INDIA: India’s immense diversity presents a challenge not only due to its massive geography but also due to the cultural aspects. Along with this, it pose as a challenge to the foreign tourists and the domestic tourists (to a lesser extent). For example, Rajasthan may be an utter novelty to a foreign tourist as much to a domestic visitor from Kerala but will be less of a culture shock to the latter.
But India’s cultural diversity, historical richness, and civilizational heritage are also its biggest assets. The kind of eclectic cultural experience that India can provide a foreign tourist through the range and depth of its historical monuments, archaeological marvels, architectural gems, unparalleled natural beauty, and mindboggling customs, crafts, cuisines, etc, is simply unparalleled.
Loopholes in Indian travel industry
The obvious challenges faced by Indian tourism such as lack of insufficient infrastructure, connectivity, health, and logistics have been well documented and are being gradually addressed. India is on an unprecedented infrastructure push, which will cast an extremely positive shadow on the future growth of the Indian tourism sector.
No doubt, the creation of world-class tourism infrastructure and logistics across the country is a critical factor. However, there is another equally crucial aspect that continues to be woefully deficient – touristic services, safety, hygiene, and reliable and trained human resources to guide foreign tourists. It is not enough if the Taj Mahal or the Shore Temple is exquisite to the eye. The tourist would need the safety and the ambience of a comforting ecosystem to enjoy and savour them.
A foreigner’s first impression of a country is very important. The visitor should feel welcomed and enter into a comfortable environment. Rules should be applied without being aggressive. Service providers should be helpful without being intrusive, positive without being inquisitive, professional without being indifferent, and tidy without being flashy. Such values will come with the right training.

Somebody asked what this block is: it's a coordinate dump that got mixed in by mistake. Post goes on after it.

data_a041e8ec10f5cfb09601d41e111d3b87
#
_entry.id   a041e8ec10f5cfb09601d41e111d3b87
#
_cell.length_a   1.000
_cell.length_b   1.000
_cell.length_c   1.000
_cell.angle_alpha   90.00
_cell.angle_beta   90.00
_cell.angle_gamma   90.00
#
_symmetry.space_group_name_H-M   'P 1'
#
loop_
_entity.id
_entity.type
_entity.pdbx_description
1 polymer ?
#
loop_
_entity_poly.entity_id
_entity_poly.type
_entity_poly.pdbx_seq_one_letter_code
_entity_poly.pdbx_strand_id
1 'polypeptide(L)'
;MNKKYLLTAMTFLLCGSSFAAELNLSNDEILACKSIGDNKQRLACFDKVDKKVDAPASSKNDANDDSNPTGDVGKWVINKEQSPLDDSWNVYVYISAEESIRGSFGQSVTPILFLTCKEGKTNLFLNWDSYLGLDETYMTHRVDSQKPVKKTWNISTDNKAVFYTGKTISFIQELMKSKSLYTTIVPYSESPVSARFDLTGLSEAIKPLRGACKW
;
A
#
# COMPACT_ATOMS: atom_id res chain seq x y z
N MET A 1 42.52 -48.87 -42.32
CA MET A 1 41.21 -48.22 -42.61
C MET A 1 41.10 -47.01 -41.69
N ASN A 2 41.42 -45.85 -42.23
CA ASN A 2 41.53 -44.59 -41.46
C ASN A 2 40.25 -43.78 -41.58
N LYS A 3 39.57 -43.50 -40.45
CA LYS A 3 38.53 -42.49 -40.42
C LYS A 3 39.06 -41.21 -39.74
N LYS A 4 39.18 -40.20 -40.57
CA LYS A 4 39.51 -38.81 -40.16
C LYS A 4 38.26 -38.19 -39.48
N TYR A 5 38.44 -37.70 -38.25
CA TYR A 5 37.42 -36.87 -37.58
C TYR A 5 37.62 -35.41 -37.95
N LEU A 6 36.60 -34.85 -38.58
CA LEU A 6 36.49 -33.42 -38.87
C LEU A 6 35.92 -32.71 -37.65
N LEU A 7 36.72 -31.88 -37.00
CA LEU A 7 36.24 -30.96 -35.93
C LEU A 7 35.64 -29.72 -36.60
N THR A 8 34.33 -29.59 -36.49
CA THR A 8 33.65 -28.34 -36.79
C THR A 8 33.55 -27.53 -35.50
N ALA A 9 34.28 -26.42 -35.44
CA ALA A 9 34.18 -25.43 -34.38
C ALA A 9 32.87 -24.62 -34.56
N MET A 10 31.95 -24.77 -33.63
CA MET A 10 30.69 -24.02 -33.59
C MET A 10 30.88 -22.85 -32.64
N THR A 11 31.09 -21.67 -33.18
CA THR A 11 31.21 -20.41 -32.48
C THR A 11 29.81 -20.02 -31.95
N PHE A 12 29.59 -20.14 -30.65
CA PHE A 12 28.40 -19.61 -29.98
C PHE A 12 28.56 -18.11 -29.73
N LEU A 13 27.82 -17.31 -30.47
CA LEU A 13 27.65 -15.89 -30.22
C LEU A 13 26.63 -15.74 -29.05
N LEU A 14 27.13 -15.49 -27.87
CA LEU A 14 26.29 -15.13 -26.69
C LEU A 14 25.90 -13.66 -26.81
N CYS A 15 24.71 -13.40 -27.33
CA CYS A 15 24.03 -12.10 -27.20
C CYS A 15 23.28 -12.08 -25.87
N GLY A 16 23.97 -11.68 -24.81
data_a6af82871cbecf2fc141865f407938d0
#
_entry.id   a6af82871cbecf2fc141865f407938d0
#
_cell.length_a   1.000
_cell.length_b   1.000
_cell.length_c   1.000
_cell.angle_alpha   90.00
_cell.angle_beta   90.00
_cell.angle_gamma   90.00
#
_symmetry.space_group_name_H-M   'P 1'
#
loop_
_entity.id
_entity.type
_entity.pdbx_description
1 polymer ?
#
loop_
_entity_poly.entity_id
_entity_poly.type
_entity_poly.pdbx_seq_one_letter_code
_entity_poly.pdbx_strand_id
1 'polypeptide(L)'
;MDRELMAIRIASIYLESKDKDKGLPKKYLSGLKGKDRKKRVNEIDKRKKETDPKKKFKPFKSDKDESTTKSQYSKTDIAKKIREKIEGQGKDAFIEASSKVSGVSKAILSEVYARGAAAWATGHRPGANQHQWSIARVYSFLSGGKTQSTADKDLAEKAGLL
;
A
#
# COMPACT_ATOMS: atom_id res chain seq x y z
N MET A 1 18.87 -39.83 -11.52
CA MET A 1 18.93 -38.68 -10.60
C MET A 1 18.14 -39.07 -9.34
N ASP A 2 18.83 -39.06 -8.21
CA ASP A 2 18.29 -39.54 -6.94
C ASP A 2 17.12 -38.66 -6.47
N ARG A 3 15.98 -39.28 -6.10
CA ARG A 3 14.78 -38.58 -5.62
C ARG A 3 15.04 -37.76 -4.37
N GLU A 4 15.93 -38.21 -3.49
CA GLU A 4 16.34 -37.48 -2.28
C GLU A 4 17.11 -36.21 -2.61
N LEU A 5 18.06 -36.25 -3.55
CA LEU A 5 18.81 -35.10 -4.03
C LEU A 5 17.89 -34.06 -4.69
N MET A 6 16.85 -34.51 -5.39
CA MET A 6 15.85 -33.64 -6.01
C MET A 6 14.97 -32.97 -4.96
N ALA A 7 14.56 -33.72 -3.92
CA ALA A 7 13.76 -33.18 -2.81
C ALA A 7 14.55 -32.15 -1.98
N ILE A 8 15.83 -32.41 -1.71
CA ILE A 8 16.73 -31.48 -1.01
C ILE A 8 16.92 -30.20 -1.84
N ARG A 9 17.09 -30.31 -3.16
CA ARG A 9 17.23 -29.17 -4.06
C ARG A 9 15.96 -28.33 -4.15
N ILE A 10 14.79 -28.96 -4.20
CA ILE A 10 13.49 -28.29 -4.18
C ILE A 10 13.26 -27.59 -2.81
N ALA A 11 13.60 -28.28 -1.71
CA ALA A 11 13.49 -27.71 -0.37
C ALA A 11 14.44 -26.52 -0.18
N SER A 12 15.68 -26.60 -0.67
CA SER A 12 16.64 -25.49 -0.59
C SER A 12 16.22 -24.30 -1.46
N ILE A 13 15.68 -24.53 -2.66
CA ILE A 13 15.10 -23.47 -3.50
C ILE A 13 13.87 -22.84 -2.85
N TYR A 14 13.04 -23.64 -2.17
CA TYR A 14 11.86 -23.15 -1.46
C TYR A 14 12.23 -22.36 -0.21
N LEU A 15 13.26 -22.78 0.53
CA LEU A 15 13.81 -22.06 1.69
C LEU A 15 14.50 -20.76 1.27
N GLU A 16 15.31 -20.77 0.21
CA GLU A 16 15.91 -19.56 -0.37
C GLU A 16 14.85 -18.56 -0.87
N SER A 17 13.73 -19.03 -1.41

Measures taken by the Indian Ministry of Tourism
The recently announced decision of the Ministry of Tourism to launch the “Yuva Tourism” campaign holds high potential to harness, orient, and channelize the talent and energy of Indian youth towards constructive development of tourism in India.
As part of the AmritMahotsav celebration, National Tourism Clubs are being established in select schools across India. Some of the main objectives of this initiative are to develop and imbibe touristic interest and temper among students from an early age and educate them about the diverse culture and tourism potential of different regions of India
The need of the hour is to raise awareness among the youth on the need to conserve, protect and nurture our monuments. It also aims to instill in them the value of creating and maintaining the right ecosystem and cleanliness around our cultural assets. Exposure to best practices will lend an important perspective about requirements of safety, security, and comfort level for foreign tourists.
Our youth should appreciate the role of tourism in education. The Yuva Tourism campaign aims to create professionally trained service providers such as tour guides, transporters, tour operators, hoteliers, translators, etc, who will not only take pride in their vocations but also deliver quality services with integrity and proactivism.
Tourism service providers must understand the historical and cultural basis of our architectural assets. Professional training will sharpen and enhance their instinct for the conservation and promotion of our tourism sites.
The campaign will also introduce best tourism practices and instill physical and mental well-being through tourism and education. At the end of the day, it is about developing young ambassadors of Indian tourism.
After all, our national motto is “Atithi Devo Bhava“, meaning ‘Guest is God’. The campaign would equip our youth with a better appreciation of our cultural ethos and ensure that foreign tourist leaves the Indian shores with a piece of our heritage in their hearts.
The emergence of new COVID-19 variants will be attended by inevitable international travel curbs, which will keep international tourists away for quite some time. It is time to build a more resilient tourism economy post-COVID-19 through a digital transition and a shift to a greener tourism system.
In the absence of international tourists, it is therefore critical that attention is now diverted to the development of domestic tourism. All efforts should be targeted to encourage Indian tourists to undertake Bharat Darshans. A robust domestic tourist sector can soften the blow caused by the pandemic.
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